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The word fossil is derived from the Latin fossilis, which means "dug up". Initially, the term fossil applied to any strange or interesting material found within rock whether or not it was of organic origin (Prothero, 2004, p. 5). Most modern definitions include the concept that fossils are evidence of ancient organisms, which have become a part of the Earth’s crust. The word ancient is arbitrary. To some ancient applies only to extinct organisms while to others it implies time limits. Grimaldi and Engel (2005) point out that many would like to restrict the term fossil to species that have become naturally extinct. They argue that having this knowledge is problematic. Grimaldi and Engel suggest the following practical definition, "...a fossil is the remains or workings of any species, living or extinct, that have been naturally preserved for several thousand years or more (p. 62). A more common time limit defines fossils as being prehistoric thus; fossils preserve remains or activities of ancient organisms older than 10,000 years (Garcia & Miller, 1998, p. 14; Schopf, 1975, p. 27).

The majority of fossils are found in sedimentary rocks. Organisms become trapped within sediment layers due to the action of water, wind or gravity. Fossils can sometimes be found in metamorphic rocks formed from fossiliferous sedimentary rocks altered by heat and pressure. Fossils can even be found in igneous rock created from lahars or pyroclastic flows that entomb trees or other organisms.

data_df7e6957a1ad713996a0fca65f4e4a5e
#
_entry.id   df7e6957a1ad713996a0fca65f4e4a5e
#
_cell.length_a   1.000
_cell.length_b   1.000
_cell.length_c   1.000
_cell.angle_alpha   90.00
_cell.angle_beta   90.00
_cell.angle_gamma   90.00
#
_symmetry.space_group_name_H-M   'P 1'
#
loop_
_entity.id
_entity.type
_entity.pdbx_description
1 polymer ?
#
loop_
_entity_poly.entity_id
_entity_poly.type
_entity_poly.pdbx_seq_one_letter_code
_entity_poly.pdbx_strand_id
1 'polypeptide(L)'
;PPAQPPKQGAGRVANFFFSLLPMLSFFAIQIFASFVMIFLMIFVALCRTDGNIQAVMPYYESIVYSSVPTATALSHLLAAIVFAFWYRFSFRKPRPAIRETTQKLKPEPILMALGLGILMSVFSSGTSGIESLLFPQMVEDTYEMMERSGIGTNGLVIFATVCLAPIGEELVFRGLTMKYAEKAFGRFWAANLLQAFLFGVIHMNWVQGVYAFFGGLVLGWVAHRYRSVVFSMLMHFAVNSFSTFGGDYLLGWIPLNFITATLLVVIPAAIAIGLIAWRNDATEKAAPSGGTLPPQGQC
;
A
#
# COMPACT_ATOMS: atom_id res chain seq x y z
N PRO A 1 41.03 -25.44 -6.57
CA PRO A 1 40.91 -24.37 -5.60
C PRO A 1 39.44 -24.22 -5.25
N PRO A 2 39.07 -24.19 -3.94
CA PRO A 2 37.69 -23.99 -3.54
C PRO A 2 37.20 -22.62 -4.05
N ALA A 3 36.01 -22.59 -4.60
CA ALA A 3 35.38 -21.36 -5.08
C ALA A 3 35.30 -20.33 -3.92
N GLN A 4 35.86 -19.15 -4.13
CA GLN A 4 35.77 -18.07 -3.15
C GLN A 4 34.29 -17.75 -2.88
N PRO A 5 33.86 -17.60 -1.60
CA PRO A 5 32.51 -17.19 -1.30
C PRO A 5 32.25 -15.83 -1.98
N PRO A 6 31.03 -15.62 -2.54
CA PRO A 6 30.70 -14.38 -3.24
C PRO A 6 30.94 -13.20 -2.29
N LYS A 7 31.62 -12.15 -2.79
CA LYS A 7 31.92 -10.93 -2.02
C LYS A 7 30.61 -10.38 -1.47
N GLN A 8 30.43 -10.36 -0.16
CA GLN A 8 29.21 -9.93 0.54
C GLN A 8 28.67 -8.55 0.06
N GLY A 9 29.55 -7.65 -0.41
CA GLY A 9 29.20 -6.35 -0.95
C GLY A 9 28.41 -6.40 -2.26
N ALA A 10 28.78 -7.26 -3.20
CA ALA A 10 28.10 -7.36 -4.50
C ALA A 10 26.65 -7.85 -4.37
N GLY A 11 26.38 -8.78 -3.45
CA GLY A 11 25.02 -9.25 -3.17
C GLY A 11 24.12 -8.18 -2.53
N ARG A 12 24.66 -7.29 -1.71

Two major types of fossils are recognized. Body fossils reveal the structure of an organism, while trace fossils reveal the activities of organisms. There are many reasons to study fossils. The fossil record indicates that different life forms have existed at different times revealing the evolution of life on Earth. Fossils and rock types serve as clues to determining ancient environments. Finally, fossils are the most practical way of telling time in geology (Prothero, 2004, p. vii). How do fossils form and how are they classified into different preservation types?

Taphonomy or How Fossils Form

A Fossil represents evidence of past life that is found in the Earth’s crust. Taphonomy ("laws of burial") is the term used to describe the process that results in the formation of a fossil. Taphonomy or the transition of an organism or part of an organism from the biosphere to the lithosphere is accomplished in basically two steps. The process of burial or entombment is referred to as biostratinomy. After burial or entombment, diagenesis begins; the conversion of sediments or other deposits to rock. Biostratinomic and diagenetic processes destroy most traces of organisms. The extent of preservation depends upon what happens during biostratinomy and diagensis. The biostratinomy and diagensis associated with a fossil can reveal much about the environment in which the organism lived. In other words, how fossils form can often provide clues to past environments.